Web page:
The Supreme Court could hear a number of cases pertaining to Second Amendment rights before the end of 2020. Unfortunately, Americans may have to wait longer than expected for a decision.
All ten of the cases in question have been examined multiple times during pre-case conferences. Unfortunately, the Supreme Court hasn’t inspired much confidence in gun owners lately. The first Second Amendment case in ten years involving the transportation of firearms in New York City ended with a “moot” ruling. Basically — the court didn’t make any kind of statement on the case at all, but that was probably due to the fact lawmakers amended the law during the case.
Hopefully, these cases will not receive the same treatment, because they can have long-standing impacts on how we treat the Second Amendment in America.
For example, the Texas case “Mance v. Barr” involvers the banning of out of state firearm purchases. Frederic Mance Jr., who brought about the case as part of a group called the Citizens Committee for the Right to Keep and Bear Arms, is going up against the Bureau of Alcohol, Tobacco, Firearms, and Explosives. The Department of Justice claims that the law is constitutional.
A couple of other cases both deal with the same permit carry issue in New Jersey. Those cases are “Cheeseman v. Polillo” and “Ciolek v. New Jersey.”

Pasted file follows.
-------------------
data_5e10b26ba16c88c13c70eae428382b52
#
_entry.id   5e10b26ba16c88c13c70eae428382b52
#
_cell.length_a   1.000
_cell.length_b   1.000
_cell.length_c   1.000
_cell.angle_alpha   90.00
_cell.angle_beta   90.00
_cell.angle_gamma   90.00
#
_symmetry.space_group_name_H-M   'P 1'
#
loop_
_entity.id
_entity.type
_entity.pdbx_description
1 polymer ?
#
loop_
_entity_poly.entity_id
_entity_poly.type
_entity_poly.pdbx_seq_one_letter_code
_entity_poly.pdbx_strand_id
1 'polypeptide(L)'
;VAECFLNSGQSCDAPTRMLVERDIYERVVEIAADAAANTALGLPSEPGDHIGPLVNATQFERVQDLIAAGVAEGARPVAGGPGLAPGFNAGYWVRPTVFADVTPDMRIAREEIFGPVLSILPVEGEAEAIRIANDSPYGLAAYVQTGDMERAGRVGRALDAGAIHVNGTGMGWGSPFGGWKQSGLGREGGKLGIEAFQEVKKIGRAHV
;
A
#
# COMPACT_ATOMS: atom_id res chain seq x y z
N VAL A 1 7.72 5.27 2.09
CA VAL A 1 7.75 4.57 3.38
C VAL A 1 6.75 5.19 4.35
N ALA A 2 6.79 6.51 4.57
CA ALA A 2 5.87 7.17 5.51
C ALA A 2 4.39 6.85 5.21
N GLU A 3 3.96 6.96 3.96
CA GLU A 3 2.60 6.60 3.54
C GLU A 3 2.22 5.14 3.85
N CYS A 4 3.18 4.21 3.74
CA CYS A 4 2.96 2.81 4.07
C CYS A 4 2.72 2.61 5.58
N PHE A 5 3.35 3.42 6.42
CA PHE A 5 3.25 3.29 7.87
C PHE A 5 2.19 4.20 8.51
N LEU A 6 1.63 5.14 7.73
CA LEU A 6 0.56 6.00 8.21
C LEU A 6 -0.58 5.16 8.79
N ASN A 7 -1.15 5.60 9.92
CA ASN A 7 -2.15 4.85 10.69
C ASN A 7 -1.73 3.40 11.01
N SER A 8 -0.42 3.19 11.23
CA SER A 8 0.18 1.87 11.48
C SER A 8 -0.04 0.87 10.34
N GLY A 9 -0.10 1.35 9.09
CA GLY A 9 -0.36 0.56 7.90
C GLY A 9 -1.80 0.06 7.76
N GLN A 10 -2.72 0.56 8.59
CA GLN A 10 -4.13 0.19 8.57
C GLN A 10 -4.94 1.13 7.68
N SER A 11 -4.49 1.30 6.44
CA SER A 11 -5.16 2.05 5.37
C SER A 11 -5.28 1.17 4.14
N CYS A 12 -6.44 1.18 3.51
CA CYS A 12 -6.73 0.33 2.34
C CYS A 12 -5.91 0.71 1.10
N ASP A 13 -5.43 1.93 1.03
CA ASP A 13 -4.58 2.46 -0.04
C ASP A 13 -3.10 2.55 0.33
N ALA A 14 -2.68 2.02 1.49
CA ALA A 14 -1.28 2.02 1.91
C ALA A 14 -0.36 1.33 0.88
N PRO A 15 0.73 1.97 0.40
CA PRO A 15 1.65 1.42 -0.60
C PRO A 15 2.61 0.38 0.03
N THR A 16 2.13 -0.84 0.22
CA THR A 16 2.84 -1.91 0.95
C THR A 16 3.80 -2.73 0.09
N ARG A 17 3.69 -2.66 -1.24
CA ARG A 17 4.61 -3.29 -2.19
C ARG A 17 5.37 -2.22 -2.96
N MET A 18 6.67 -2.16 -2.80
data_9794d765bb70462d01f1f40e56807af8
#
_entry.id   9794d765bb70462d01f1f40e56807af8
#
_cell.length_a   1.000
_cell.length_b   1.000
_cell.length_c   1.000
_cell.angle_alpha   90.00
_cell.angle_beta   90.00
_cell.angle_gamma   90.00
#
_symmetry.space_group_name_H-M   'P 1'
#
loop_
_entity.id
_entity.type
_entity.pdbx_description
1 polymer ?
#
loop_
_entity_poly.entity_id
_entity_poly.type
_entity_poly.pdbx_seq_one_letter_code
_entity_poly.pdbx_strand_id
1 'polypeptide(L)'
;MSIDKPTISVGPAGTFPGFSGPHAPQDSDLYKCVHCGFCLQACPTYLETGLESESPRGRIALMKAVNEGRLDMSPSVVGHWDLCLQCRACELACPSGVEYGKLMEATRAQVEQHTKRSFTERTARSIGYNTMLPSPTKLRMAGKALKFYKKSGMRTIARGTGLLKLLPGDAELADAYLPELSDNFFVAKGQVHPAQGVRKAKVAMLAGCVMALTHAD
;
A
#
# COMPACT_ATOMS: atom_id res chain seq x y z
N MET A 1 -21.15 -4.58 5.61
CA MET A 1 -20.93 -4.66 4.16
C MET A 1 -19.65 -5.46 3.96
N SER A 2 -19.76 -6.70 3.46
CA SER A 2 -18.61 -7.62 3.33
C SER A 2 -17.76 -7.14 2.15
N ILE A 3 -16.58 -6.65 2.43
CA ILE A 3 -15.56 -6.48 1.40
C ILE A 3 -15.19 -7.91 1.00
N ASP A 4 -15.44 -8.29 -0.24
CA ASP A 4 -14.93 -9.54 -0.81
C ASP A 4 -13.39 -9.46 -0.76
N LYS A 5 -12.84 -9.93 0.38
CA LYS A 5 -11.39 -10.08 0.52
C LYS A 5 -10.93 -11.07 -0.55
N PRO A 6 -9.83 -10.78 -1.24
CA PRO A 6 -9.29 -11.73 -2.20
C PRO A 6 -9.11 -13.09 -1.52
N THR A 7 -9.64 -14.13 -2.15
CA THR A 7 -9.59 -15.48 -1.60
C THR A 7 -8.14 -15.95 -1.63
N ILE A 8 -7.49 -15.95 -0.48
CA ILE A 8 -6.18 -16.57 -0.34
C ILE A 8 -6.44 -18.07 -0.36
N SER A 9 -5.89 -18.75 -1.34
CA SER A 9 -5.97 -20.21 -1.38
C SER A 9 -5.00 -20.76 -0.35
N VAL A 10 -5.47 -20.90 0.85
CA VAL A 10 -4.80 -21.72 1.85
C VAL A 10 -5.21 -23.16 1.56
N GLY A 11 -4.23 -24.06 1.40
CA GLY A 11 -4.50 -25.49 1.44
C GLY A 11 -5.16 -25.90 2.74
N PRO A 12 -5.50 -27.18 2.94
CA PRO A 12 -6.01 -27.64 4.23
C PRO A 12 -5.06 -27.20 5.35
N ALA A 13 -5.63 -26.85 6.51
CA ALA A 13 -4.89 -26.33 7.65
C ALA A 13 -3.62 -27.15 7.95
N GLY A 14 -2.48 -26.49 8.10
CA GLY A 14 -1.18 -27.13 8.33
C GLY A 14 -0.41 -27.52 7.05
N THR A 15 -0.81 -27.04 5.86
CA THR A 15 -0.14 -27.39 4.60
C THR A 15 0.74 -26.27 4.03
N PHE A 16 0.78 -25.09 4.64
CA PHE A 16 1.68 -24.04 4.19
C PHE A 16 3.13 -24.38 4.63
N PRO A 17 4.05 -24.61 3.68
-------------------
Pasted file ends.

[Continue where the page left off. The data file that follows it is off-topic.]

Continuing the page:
In “Worman v. Healy” the issue is a challenge to ban certain types of assault rifles and other weapons with a high capacity magazine in Massachusetts. Upholding this law would clearly violate the Second Amendment. The Department of Justice hasn’t commented on this case yet. There is also a similar case involving the state of Illinois. That case is “Wilson v. Cook County” with the major points being the same about banning firearms.
There is also an 11th case that hasn’t been brought to a conference yet. It’s “Rodriquez v. The City of San Jose.” It is scheduled to be heard in conferences coming up June 22, 2020.
It will be interesting to see if any of these cases are actually going to make it all the way to be heard by the Supreme Court. At least a few of them will probably make it, but hearing those cases may not happen until 2021.